In 2011, my wife and I made our first Sunday drive to the Culture Center in Charleston. We explored the museum, sat by the entrance, and waited for the theater doors to open. At 6:30, we rushed to the first two seats in the front row, and my life was changed forever. I had been playing guitar since I was 13. At the time, I was in my senior year of college, and already had a steady career. I assumed the dream of being a musician was gone. Maybe it would be that funny hobby I had when I was young, that I would dedicate less and less time to, eventually selling all of my equipment and settling into a quiet life. That all changed the moment the Mountain Stage house band played the first notes of their theme song.
After our first Mountain Stage experience, we made several more trips down to see so many new acts we hadn’t known about before. Meanwhile, the itch to play in public grew inside. I started writing songs again, not knowing what I would do with the them. It took four more years for me to get the courage to play an open mic. In April 2015, I went to the Adelphia Music Hall, and everything started falling in to place. I was invited to play some local events, and started making friends with more talented and experienced musicians. I devoured every piece of advice they would give me. Fast forward a year to April of 2016, and I released my first album. I sent a copy to the Mountain Stage office, along with a letter explaining why I was doing all of this. Of course, I didn’t hear back.
I wrote better songs, recorded deeper soundscapes, and cut out all the filler.
But I kept it up. The shows got progressively bigger and better, and further from home. I became a part of the local music scene. I was interviewed for West Virginia Public Broadcasting’s month-long feature about West Virginia musicians. I started missing my family and feeling guilty about not being there. I wrote some songs about those feelings. After the fall, I started recording again, learning from past mistakes, and being more open to suggestions and assistance from those more experienced and talented friends I talked about earlier. I wrote better songs, recorded deeper soundscapes, and cut out all the filler. I even had a custom piece created by a local artist, Leigh Bond of Just A Jar Design Press, for the album cover. I wanted to do it right this time. I sent the first copy of Antioch Road to Larry Groce, again with a handwritten letter explaining what the songs meant to me and how much Mountain Stage pushed all of this to happen. I didn’t hear back.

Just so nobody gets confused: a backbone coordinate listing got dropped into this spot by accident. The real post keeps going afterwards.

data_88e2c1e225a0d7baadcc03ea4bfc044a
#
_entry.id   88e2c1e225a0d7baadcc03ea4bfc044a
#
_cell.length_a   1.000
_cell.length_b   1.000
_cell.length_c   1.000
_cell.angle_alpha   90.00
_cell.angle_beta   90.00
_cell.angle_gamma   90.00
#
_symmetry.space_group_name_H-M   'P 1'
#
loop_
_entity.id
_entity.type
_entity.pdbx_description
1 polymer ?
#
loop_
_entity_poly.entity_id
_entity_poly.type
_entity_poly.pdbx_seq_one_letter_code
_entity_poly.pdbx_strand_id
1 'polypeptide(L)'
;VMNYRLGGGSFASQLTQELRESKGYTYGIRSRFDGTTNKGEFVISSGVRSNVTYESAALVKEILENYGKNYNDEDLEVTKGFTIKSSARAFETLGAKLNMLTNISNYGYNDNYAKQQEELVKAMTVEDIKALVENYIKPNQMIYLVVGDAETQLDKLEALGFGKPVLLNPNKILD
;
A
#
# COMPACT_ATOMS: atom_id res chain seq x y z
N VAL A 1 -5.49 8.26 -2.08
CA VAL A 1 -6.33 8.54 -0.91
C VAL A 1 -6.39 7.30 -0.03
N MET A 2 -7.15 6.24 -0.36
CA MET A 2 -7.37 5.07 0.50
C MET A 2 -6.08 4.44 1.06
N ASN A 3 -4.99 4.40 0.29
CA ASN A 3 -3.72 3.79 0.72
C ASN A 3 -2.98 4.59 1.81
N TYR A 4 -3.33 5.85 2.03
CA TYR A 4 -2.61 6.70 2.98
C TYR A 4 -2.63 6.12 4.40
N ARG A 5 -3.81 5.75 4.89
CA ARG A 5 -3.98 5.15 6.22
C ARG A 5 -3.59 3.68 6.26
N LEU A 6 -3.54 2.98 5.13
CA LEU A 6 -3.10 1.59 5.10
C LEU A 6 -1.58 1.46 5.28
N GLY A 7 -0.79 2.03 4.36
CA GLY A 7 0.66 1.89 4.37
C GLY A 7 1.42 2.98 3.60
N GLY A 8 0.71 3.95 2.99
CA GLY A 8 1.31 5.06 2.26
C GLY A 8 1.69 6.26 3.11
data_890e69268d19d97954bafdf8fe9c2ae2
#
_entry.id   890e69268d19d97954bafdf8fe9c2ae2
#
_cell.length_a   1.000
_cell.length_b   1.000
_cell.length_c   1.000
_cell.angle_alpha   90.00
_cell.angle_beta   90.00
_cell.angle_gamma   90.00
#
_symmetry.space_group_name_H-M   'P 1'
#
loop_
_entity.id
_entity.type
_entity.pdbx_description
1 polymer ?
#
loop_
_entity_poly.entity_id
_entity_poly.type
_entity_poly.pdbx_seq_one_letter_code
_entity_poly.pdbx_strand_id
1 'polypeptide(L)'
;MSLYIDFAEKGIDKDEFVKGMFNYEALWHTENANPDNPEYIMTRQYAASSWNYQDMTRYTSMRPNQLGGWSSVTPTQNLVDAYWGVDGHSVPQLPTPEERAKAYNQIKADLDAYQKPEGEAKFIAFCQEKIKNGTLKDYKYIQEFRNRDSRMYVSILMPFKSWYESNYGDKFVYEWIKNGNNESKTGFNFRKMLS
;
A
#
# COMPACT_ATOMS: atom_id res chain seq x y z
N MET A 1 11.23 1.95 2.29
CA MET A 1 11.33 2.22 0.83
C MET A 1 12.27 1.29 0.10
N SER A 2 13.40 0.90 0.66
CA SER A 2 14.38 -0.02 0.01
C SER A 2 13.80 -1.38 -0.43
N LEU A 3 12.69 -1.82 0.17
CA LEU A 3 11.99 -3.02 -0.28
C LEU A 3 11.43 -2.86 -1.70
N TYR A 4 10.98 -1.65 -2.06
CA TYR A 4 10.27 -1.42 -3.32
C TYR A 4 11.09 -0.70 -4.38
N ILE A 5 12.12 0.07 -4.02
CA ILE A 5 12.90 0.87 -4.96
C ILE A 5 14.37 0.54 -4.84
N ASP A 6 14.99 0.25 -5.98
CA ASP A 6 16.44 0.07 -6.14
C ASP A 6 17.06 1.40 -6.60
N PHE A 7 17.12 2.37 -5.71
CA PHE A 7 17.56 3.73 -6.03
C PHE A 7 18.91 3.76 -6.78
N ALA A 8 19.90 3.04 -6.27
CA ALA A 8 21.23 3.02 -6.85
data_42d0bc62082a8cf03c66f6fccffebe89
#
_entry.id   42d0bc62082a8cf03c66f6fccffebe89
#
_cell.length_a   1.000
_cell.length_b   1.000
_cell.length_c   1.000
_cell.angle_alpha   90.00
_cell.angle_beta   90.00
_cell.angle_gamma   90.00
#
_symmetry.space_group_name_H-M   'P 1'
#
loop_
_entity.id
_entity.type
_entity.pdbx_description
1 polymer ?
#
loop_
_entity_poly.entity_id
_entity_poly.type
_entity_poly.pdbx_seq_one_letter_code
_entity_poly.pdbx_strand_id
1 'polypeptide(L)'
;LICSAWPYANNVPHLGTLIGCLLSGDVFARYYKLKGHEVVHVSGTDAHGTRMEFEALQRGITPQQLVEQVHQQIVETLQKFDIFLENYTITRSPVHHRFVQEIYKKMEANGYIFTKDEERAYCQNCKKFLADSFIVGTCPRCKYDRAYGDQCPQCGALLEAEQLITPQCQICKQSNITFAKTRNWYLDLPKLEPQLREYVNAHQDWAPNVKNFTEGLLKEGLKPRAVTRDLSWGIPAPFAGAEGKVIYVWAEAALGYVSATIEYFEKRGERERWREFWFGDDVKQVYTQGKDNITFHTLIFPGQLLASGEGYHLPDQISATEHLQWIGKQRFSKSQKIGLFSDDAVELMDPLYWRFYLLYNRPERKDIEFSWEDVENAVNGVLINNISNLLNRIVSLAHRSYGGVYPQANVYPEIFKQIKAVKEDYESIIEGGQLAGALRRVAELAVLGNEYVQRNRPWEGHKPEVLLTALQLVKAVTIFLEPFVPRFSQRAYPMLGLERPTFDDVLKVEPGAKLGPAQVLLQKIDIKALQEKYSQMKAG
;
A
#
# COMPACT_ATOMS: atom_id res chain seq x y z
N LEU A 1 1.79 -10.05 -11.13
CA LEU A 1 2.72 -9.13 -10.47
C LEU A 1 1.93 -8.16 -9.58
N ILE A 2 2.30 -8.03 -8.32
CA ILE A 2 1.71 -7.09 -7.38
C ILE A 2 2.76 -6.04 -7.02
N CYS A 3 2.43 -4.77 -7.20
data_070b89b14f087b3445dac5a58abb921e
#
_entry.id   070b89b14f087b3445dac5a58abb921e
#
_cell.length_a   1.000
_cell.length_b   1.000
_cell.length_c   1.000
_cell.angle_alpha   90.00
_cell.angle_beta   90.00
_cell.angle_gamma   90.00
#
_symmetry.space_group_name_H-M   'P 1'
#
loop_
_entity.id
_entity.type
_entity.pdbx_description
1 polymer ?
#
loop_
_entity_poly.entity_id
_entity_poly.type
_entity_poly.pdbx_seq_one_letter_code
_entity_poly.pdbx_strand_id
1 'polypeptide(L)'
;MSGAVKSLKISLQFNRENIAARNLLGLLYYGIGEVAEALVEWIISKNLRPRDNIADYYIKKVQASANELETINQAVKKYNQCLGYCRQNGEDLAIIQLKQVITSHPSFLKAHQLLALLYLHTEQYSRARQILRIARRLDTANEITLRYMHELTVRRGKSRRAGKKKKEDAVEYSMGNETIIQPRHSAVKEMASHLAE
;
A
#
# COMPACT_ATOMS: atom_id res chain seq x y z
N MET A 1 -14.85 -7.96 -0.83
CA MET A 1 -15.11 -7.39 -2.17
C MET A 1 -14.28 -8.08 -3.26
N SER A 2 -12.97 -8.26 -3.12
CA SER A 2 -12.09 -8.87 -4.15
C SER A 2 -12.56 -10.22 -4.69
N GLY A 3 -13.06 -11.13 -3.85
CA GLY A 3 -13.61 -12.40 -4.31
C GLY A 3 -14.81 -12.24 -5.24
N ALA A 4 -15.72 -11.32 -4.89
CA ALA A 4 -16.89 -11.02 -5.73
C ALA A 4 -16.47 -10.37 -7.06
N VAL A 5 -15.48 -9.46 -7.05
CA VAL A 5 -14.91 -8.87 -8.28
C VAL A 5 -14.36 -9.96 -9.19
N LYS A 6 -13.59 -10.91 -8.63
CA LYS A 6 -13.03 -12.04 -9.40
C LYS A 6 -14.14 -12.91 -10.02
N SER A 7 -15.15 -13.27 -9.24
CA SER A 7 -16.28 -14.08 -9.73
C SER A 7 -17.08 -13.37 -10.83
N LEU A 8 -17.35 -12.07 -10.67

Sunday, April 30, 2017. It’s 10:30 AM, and I can feel my phone buzzing in my pocket. I don’t answer because I’m on a ladder trimming a tree in our backyard. The damn phone keeps buzzing. I finally step off the ladder to see who’s dying. My lock screen is filled with Facebook notifications from multiple friends asking for my phone number. Adam Harris sends me a long text message asking if I can be in Morgantown by 2:45. An act had to cancel, and they need a replacement for tonight’s Mountain Stage. I run in the house, yelling at everyone to pack up and get dressed while I take a shower and clean up my suit. We jump in the car, my wife behind the wheel while I sit in the back with our son and change my old guitar strings. We arrive around 2:00, I talk with Larry and Adam for a few minutes, do some paperwork, and head to soundcheck. It’s all happening so fast.
I know I played some songs. I’ve seen the pictures and watched the videos, but it doesn’t seem real. I tried to soak in every moment, but those twenty minutes went by in about three seconds.
Mountain Stage travels fairly frequently, just my luck that the Creative Arts Center in Morgantown is even bigger than their home in Charleston. During soundcheck, I stand where I’m told and play a couple of songs while I stare out at all of the empty seats, trying to process what is really happening. After soundcheck, my family and I head to dinner with the crew, where we meet the other acts performing that evening. Everyone introduces themselves, and I have to pretend like I don’t know their names already. I am a mess inside. Ethan and Heather are treated with nothing but respect and given full tours and access to anything they want. Before I know it, the doors are open, the lights are down, and I’m hearing the Mountain Stage theme from backstage.
I know I played some songs. I’ve seen the pictures and watched the videos, but it doesn’t seem real. I tried to soak in every moment, but those twenty minutes went by in about three seconds. After my set, I grabbed Ethan from his seat and brought him backstage with me to watch the rest of the show. Then came the finale song, a Mountain Stage tradition where all of the acts come together on stage to perform. This time, Larry had selected a Levon Helm song, “False Hearted Lover Blues.” Instead of bringing my guitar, I brought Ethan. I sang the fourth verse of the Mountain Stage finale song with my son in my arms. I achieved my goal.
After the show, we went back to the hotel, and I went to the bar with most of the crew to try to unwind and process what just happened. The only musical goal I had set for myself, that I assumed would take a decade or more, if it ever happened at all, was completed in almost exactly two years. I don’t know what’s next, but I plan to enjoy every minute. As the night came to an end, I had some great conversations with people I deeply admire. As Larry was leaving, he walked over to my barstool, shook my hand and apologized for the short notice. He thanked me for coming out, reminded me that I am one of the family now, and said he would see me again soon.